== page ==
essence info Simon Lewis is writing on behalf of Partridge Muir & Warren Ltd (PMW), Chartered Financial Planners, based in Esher. The Company has specialised in providing wealth management solutions to private clients for 46 years. Simon is an independent financial adviser, chartered financial planner and chartered fellow of the Chartered Institute for Securities and Investment. The opinions outlined in this article are those of the writer and should not be construed as individual advice. To find out more about financial advice and investment options please contact Simon at Partridge Muir & Warren Ltd. Partridge Muir & Warren Ltd is authorised and regulated by the Financial Conduct Authority. Telephone: 01372 471 550 Email: email@example.com Website: www.pmw.co.uk
performing Michael Connolly, headmaster of Cranmore School, considers the importance of music and drama in the school curriculum.
he modern school curriculum is designed to offer both breadth and depth to all pupils, even at a relatively young age. However, over time there has been an increase in the significance of exams, especially in core subjects, which has put pressure on some aspects of the curriculum. It is unfortunate that music and drama have been marginalised in some schools because they are deemed to be less important than literacy, numeracy and science. Perhaps some of those who have positions of influence in education need to be reminded that music has been regarded as a cornerstone since the very beginning of formal education. The philosopher Plato set out a curriculum over two thousand years ago which gave prominence to music as a vital element in developing the whole child. The Greeks were keen on drama too and it is no surprise that major productions of works by their gifted writers such as Sophocles and Euripides remain popular today. We all know that very young children from nursery age onwards enjoy learning songs and playing with percussion instruments. It is vital that teachers can harness this energy and enthusiasm so that children will be able to progress with their musical education by engaging in more challenging and complex activities.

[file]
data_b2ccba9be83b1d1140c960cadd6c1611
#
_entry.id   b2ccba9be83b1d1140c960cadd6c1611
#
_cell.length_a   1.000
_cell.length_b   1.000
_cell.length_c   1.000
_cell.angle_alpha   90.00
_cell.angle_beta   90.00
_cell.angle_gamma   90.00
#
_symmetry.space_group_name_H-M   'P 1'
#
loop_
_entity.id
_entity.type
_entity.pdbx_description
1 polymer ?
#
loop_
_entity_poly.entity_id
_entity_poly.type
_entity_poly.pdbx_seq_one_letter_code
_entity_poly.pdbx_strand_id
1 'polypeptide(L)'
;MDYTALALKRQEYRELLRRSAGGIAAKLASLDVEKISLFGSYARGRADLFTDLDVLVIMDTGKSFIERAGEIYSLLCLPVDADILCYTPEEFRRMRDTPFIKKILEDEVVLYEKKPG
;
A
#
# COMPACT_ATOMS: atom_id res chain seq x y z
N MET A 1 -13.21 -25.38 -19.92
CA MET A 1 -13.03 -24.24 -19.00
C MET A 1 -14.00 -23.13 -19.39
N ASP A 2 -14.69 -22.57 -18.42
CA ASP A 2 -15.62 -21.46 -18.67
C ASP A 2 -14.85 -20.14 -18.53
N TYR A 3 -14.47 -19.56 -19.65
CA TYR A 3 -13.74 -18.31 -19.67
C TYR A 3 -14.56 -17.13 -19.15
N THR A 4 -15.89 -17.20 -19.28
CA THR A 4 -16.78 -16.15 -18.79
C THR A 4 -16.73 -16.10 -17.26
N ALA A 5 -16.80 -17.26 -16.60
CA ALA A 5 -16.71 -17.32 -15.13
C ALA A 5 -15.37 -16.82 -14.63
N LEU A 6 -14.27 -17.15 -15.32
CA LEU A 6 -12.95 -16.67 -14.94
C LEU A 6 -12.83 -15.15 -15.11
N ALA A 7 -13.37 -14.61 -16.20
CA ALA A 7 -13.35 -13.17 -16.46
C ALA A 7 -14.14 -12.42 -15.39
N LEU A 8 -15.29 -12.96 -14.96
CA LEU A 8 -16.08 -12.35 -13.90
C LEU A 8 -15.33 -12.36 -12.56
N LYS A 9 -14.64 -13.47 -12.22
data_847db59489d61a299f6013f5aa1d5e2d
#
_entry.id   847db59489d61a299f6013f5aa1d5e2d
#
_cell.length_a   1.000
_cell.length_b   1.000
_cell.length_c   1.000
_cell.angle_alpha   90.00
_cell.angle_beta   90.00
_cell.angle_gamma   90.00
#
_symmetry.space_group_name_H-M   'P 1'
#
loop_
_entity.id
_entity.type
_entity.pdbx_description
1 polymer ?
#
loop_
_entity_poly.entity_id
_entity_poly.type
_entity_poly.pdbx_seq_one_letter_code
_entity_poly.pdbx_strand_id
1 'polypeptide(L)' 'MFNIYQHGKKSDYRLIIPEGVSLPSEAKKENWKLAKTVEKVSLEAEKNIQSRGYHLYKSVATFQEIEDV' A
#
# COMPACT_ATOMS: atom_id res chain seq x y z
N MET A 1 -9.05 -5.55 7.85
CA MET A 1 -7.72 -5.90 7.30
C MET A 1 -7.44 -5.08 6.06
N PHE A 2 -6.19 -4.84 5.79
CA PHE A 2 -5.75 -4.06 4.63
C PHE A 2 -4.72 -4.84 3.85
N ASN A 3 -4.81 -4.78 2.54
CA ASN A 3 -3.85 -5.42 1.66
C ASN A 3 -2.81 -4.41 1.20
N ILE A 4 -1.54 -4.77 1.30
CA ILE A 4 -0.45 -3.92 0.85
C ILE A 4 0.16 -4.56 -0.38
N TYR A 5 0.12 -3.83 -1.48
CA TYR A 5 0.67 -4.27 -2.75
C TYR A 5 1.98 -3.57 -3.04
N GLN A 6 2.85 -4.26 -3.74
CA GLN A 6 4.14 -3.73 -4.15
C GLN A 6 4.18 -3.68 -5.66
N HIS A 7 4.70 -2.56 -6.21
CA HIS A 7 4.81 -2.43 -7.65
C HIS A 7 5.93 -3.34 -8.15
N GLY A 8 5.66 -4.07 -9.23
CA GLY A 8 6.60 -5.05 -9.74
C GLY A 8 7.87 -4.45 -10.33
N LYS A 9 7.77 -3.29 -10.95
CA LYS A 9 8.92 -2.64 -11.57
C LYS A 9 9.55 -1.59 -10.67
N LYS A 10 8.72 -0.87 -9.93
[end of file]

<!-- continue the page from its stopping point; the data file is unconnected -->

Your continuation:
At Cranmore School, we ensure that our youngest pupils aged two and a half are able to enjoy music. Like most children, they love putting on a performance for their parents and, in common with most schools and nurseries, we have a Christmas production. In our experience, the care and attention given to music in the formative years pays great dividends later. As pupils progress through Cranmore they are able to have individual instruction in a wide range of instruments – we have almost 20 specialist music staff who cover everything from the flute and cello to drums and bass. Pupils are able to play together in small ensembles and in our full orchestra. Good schools cater for pupils of all abilities and at Cranmore we recognise that for some children music might well become a recreational activity in adult life. For others who obtain a Grade 8 Distinction in an instrument, we know they have the potential to forge a career in music. Regardless of learning a musical instrument, all children can continue their musical education through singing. Most schools do devote some time to singing, even if it is only the regular hymn in assembly. The children at Cranmore are fortunate because the school runs several choirs which allow pupils to develop their singing talent to a high standard. In addition, Cranmore hosts many concerts in its wonderful auditorium and in November there will be a performance given by the highly prestigious Tenebrae Choir. So how can we develop children’s interest in drama? There was a time when pupils had to slavishly read through a Shakespeare play in class, not the best way to inspire a life-long interest. Thankfully, good schools now seek different opportunities for pupils to gain confidence in public-speaking and performing in drama productions too.